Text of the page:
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When I read FERPA, I don't see any clarification as to whether they are talking about written sharing of educational records, or whether they are also talking about verbal disclosures.

For example, here is their definition of disclosure:

Disclosure means to permit access to or the release, transfer, or other communication of personally identifiable information (PII) by any means (34 CFR §99.3). Disclosure can be Authorized, such as when a parent or an eligible student gives written consent to share education records with an authorized party (e.g., a researcher). Disclosure can also be Unauthorized or inadvertent (accidental). An unauthorized disclosure can happen due to a data breach or a loss, and an accidental disclosure can occur when data released in public aggregate reports are unintentionally presented in a manner that allows individual students to be identified.

"By any means" suggests that things that have not been disclosed in writing would also be included, but I'm not sure if I'm interpreting that correctly. For example, what about a student's counseling sessions with the school social worker? Does the parent need to be informed, and provide consent, for a university researcher sitting in on, and participating in, these sessions? What about verbal background information about the student's diagnoses shared by the school social worker with the professor? Is the answer different if the university and the high school have signed a memorandum of understanding? Is the answer different if information obtained through presence in the counseling sessions is used for the professor's research activities? The student is 15.

I'm aware that one can file a FERPA complaint in case of a violation. If there were a serious FERPA violation, is there also in theory some way of filing for legal damages in such a situation? This is New York, where human rights law does not apply to students in public schools.

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I've never seen a case directly on point, but the wording of the statutory prohibition on disclosure (20 USC § 1232g(b)) suggests that FERPA prohibits unauthorized disclosures of personally identifiable information, regardless of whether the disclosure is written or oral:

No funds shall be made available under any applicable program to any educational agency or institution which has a policy or practice of permitting the release of education records ... or personally identifiable information contained therein...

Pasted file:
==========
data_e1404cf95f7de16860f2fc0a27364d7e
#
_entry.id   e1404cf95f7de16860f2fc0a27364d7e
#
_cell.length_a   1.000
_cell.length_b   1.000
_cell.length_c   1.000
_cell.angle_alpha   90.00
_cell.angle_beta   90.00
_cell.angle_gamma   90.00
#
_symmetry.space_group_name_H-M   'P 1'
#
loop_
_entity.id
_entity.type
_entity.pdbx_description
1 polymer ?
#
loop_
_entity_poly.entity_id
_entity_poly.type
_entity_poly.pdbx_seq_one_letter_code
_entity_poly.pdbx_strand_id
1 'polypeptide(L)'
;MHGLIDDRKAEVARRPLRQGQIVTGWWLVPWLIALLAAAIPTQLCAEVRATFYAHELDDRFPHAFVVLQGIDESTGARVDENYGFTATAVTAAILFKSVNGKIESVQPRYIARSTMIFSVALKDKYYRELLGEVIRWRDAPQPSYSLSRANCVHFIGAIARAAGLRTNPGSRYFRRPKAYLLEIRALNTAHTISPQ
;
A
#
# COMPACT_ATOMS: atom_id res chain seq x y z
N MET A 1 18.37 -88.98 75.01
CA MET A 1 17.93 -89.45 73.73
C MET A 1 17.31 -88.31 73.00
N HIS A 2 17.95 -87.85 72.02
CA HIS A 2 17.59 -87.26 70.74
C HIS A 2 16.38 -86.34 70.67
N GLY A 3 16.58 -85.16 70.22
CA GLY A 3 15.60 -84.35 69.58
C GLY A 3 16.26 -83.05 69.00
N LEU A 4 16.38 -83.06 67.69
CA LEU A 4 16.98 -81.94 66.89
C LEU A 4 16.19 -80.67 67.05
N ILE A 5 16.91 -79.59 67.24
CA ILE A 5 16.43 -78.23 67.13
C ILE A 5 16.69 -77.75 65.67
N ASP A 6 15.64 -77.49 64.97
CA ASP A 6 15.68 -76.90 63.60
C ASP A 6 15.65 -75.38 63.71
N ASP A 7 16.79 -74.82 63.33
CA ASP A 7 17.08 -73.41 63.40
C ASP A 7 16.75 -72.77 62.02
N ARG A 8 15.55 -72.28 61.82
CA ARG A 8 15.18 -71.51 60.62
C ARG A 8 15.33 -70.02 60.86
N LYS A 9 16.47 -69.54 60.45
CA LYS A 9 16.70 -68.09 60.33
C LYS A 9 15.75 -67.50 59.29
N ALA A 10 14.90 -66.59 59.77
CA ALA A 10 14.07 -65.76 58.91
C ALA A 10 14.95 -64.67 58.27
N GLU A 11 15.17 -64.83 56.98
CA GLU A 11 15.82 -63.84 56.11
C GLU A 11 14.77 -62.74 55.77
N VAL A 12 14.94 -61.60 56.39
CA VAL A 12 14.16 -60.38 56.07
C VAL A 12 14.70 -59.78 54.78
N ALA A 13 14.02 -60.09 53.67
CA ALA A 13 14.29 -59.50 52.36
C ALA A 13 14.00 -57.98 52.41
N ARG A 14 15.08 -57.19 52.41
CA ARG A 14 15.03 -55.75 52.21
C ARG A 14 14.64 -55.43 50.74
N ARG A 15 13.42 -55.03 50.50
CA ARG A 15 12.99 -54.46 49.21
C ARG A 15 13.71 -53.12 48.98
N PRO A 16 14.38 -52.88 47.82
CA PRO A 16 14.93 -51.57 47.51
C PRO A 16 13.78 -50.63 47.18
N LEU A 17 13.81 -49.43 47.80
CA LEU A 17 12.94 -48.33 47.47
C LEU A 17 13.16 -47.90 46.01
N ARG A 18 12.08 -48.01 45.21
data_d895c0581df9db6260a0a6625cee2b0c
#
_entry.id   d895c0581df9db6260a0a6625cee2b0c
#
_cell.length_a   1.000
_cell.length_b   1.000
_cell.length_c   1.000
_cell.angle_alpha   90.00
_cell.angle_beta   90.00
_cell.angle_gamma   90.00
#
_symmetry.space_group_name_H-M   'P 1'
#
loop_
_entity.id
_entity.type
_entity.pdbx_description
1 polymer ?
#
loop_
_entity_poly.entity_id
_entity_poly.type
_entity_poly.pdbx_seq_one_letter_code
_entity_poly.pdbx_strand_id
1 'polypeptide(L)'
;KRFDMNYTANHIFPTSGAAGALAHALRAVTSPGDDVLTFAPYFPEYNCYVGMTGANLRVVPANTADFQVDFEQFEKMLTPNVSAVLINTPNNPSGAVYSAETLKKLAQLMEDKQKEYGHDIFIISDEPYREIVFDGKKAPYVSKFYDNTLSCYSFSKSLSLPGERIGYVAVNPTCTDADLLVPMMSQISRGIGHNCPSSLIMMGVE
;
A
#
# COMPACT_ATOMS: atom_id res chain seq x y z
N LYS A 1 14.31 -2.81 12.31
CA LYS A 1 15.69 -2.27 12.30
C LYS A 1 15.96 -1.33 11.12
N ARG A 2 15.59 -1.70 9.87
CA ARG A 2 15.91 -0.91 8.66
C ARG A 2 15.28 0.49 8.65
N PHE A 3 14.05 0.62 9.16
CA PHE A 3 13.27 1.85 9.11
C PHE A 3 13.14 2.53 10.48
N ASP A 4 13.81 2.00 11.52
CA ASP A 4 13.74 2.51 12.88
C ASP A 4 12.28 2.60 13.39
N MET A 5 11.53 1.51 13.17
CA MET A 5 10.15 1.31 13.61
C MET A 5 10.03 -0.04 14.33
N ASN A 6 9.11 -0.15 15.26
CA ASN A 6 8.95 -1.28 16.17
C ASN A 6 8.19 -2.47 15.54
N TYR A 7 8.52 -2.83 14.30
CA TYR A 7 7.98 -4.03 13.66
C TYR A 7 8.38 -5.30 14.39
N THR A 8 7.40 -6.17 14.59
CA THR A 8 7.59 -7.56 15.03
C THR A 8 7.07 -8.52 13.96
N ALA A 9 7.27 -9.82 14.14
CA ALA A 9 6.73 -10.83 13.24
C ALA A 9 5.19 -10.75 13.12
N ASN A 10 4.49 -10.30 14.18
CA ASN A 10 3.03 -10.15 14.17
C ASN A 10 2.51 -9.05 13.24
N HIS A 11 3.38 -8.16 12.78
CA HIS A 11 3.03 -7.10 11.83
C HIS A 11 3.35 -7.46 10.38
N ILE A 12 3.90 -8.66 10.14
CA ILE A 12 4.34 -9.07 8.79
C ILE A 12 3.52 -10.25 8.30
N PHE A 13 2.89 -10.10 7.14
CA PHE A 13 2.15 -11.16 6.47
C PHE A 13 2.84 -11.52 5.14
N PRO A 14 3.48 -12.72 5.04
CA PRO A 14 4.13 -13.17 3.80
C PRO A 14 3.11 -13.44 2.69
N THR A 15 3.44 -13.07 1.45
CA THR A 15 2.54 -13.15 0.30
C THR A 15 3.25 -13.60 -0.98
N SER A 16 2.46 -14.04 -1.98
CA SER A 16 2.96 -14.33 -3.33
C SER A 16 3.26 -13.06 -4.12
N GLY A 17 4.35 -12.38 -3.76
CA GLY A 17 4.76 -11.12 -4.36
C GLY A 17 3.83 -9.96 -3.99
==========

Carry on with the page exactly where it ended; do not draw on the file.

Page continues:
So it explicitly prohibits the release of (1) "records," but it also prohibits disclosure of (2) PII from those records. PII taken from a record and put onto another piece of paper is still a record, so what is left that the (2) could be referring to? I can't think of anything besides oral disclosures.

But a violation -- serious or trivial -- would not be grounds for damages,as FERPA doesn't allow for a private cause of action. Gonzaga Univ. v. Doe, 536 U.S. 273, 289 (2002) ("FERPA's nondisclosure provisions fail to confer enforceable rights."). The only penalty for a FERPA violation is a loss of federal funding, which to my knowledge, has never actually been imposed.

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  • Thank you. Any thoughts about the memorandum of understanding between the university and the school district? – aparente001 Oct 26 '18 at 14:36
  • I wouldn't expect the counseling sessions to implicate FERPA. There may be privacy laws that do touch on this, but listening in on a conversation between a student and a social worker doesn't necessarily give the researcher access to records or information from records. Even if it did, that may still be permitted, depending on the purpose of the research. FERPA includes an exception, for instance, for disclosures to "organizations conducting studies ... for the purpose of developing, validating, or administering predictive tests, administering student aid programs, and improving instruction." – bdb484 Oct 26 '18 at 14:50
  • An injunction can be issued: see law.justia.com/cases/federal/district-courts/FSupp2/91/1132/…. Remedies are listed in §1234c. – user6726 Oct 26 '18 at 18:01
  • That's correct, but with the important caveat that that injunction is only available at the request of the government. The student has no relief available. – bdb484 Oct 26 '18 at 18:47
  • "listening in on a conversation between a student and a social worker doesn't necessarily give the researcher access to records or information from records" -- that's a great example that shows where I get confused. You're talking about information that's been written down, right? Let's say a student has HIV. Can the social worker reveal that fact to the researcher verbally? Does FERPA cover verbal disclosures? – aparente001 Oct 27 '18 at 18:41

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